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Published in Print: March 15, 2000, as States Report Trouble With Special Ed. Testing

States Report Trouble With Special Ed. Testing

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Many states are still struggling to create alternative assessment systems for special education students and to figure out which students should be tested using those alternatives, according to the results of a recent state-by-state survey.

And while more students with disabilities are being included in state tests of academic achievement, only 23 states can provide data on how many are participating, according to the survey by the National Center on Educational Outcomes at the University of Minnesota. The research group has studied assessments for the disabled since 1991, and has repeatedly warned state leaders of their obligations under the 1997 amendments to the federal Individuals with Disabilities Education Act. ("Special Education: Examining Costs," Sept. 22, 1999.)

The survey also found that reported participation rates varied greatly among those states that could provide such data, as did the types of testing accommodations provided to students.

NCEO Director Martha L. Thurlow said there are many "understandable" reasons for the variability. She added, though, "It's time we would expect there to be an aggressive push to meet the letter of the law and the intent of the law."

Under the 1997 amendments to the IDEA, states are required to include as many special education students as possible in regular assessments, with appropriate accommodations, and to create alternative assessments for students judged to be unable to take the regular tests. States are also required to monitor the participation rates of students with disabilities taking assessments, something most states reported having trouble doing, the Minnesota researchers found.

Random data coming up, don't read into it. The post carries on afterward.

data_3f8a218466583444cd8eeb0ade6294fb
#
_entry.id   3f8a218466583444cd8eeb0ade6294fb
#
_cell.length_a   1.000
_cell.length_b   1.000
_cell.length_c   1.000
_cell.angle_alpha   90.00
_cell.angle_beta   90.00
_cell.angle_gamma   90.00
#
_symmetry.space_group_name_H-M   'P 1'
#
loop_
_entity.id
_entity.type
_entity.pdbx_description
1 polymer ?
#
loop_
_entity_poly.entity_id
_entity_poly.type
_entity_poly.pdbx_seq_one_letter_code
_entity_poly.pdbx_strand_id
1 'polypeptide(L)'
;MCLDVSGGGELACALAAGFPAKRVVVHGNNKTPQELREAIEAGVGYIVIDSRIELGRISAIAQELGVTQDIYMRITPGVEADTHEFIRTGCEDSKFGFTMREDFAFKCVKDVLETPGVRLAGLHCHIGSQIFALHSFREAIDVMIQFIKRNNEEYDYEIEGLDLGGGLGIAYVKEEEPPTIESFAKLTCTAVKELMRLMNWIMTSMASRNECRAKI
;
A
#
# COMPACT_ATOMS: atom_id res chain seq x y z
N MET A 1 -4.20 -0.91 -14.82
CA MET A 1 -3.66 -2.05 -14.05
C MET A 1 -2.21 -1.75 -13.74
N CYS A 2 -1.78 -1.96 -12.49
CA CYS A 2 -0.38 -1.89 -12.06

The amendments also require states to have a system for administering alternative assessments, based on standards for disabled students, in place by July 1.

Use of Standards Varies

Of the 43 states that responded to the NCEO's survey, nearly half reported that they were using the same standards, or some variation, as they did for regular students. Eight states were developing different standards, and 14 were uncertain about what standards they would use.

Luzanne Pierce, a technical-assistance specialist at the Alexandria, Va.-based National Association of State Directors of Special Education, said states see the importance of including disabled students in assessments, and are doing the best they can to comply with the IDEA requirements.

"This is a very large group of students with very different and diverse needs," she said. "It's a complicated process."

But the problems cited by the NCEO report could interfere with the rights of disabled students to be included and reported in state and local assessments, advocates say. Including disabled students in assessments, they say, is crucial to determining whether they are getting appropriate educations and meeting their potential.

"If the kids are not part of the assessments, the schools do not have the information they need to figure out what's best for the school and kids with disabilities," said Lynda Van Kuren, a spokeswoman for the Council for Exceptional Children, a Reston, Va.-based special education advocacy group.

NAEP Also Studied

Meanwhile, a separate federal study on the National Assessment of Educational Progress—a sampling of student progress often known as the nation's report card—shows that most disabled students are not taking those tests.

Rules governing the national tests allow schools to exclude students they feel incapable of taking the exams. Testing experts worry that the IDEA requirements and varying rates of inclusion of disabled students could skew the scores in some states.

A federally funded study estimated that at least half of all special-needs students—defined as disabled or limited English proficient—were excluded from the exams in 1992 and 1994.

The study, released by the National Center on Education Statistics last month, surveyed schools on their inclusion rates of disabled and LEP students. The researchers are conducting a larger study on the 1998 NAEP to see whether the exclusion rates affected scores, a debate that has arisen in the testing community.

The U.S. Department of Education's office of special education programs is urging NAEP's governing board to make the test more inclusive and expand the accommodations so that more disabled students may be represented in its samples, according to an official at OSEP.

Vol. 19, Issue 27, Page 24

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